Monday, 15 April 2013

Using Art to Inspire Maths

As part of the "World Tour of Maths", I have spent the last week in New York visiting some schools. It has been a great opportunity to visit some classes and meet some teachers.

And yesterday, I got to visit two of the world's greatest art galleries - The Metropolitan Museum of Art and The Guggenheim Museum.

And after about 5 minutes, I started to think.

"How could I use art to inspire maths in my classroom?"

So, here are a few pictures.

How could you use them in your classroom to get a conversation started about maths?




Homage to the Square: Soft Spoken
Josef Albers





Large Blue Horizontal
Ilya Bolotowsky




Second Theme
Burgoyne Diller




The Bargeman
Fernand L├ęger





13/3
Sol LeWitt





Composition 8
Vasily Kandinsky 



Rome
Anthony Hernandez




One Million Kingdoms
Pierre Huyghe


And here's an idea...

Maybe you could build up a portfolio of pictures of artwork that stimulate and provoke mathematical conversations with your class. 









2 comments:

  1. I showed this photo to my kids one day, just because I thought it was stunning.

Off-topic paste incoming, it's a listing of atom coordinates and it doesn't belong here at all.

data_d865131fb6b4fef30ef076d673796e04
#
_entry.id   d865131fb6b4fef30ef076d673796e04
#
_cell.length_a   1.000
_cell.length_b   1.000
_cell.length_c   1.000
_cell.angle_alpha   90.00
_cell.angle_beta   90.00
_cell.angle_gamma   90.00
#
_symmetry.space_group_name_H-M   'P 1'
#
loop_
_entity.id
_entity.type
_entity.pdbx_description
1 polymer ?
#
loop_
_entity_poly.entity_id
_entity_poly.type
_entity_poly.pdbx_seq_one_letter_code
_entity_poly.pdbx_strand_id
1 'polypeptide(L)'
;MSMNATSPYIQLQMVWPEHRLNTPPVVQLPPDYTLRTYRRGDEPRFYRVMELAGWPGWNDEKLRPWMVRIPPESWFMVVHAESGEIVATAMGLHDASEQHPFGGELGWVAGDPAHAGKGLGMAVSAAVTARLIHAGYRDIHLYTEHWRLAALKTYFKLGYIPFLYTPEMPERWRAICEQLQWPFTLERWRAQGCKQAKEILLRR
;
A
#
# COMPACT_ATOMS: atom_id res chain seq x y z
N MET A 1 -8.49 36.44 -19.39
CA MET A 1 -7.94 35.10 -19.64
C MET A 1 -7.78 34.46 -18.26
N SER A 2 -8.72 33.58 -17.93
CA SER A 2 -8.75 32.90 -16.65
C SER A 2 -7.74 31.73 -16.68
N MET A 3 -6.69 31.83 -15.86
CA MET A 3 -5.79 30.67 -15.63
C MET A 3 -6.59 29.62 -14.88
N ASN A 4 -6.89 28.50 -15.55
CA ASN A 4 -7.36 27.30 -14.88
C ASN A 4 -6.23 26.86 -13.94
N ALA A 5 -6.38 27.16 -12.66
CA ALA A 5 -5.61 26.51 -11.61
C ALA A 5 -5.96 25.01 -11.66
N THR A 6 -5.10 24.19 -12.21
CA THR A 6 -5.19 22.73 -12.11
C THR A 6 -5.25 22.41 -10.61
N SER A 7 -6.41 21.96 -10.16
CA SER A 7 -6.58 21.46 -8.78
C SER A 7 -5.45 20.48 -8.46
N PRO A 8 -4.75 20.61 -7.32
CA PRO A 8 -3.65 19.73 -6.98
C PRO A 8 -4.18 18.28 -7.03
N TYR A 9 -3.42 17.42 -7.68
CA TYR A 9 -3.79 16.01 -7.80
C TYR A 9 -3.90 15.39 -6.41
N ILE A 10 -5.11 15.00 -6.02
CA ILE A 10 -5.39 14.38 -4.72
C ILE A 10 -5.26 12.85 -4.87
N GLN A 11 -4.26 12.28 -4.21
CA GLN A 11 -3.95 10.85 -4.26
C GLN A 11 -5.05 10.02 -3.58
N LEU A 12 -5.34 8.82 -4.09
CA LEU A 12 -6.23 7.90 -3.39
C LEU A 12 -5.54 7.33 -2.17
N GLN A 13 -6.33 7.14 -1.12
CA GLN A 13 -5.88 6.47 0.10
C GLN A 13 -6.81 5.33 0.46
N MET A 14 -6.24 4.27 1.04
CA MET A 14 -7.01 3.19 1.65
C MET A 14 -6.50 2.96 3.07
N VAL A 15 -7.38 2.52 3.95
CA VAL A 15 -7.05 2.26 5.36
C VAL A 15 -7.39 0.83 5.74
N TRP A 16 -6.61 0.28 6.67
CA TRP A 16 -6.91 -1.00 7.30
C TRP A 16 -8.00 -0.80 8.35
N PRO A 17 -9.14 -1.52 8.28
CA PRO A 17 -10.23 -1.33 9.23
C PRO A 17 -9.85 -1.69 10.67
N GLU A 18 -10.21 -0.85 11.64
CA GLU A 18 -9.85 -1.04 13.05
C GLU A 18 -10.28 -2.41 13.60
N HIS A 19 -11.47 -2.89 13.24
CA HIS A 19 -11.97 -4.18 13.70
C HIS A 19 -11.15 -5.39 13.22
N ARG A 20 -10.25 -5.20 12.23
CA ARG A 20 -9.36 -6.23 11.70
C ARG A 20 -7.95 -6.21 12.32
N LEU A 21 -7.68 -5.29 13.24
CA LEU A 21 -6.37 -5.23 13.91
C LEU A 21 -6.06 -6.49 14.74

http://www.thisiscolossal.com/2013/01/a-man-feeding-swans-in-the-snow/

    It sparked a long conversation about symmetry and opposites (inverse), and the conversation strayed into numbers.

    My point is, sometimes deciding how you would use it in a math class and they decide it should be used are completely opposite things. When it comes to creativity of ideas, I put my trust in my students curiosity.

    That being said, for the first three pictures with squares and rectangles, I might ask them to create a math game that used this painting as the board. You could even focus it to a certain topic (fractions, addition, etc) and see what they come up with.

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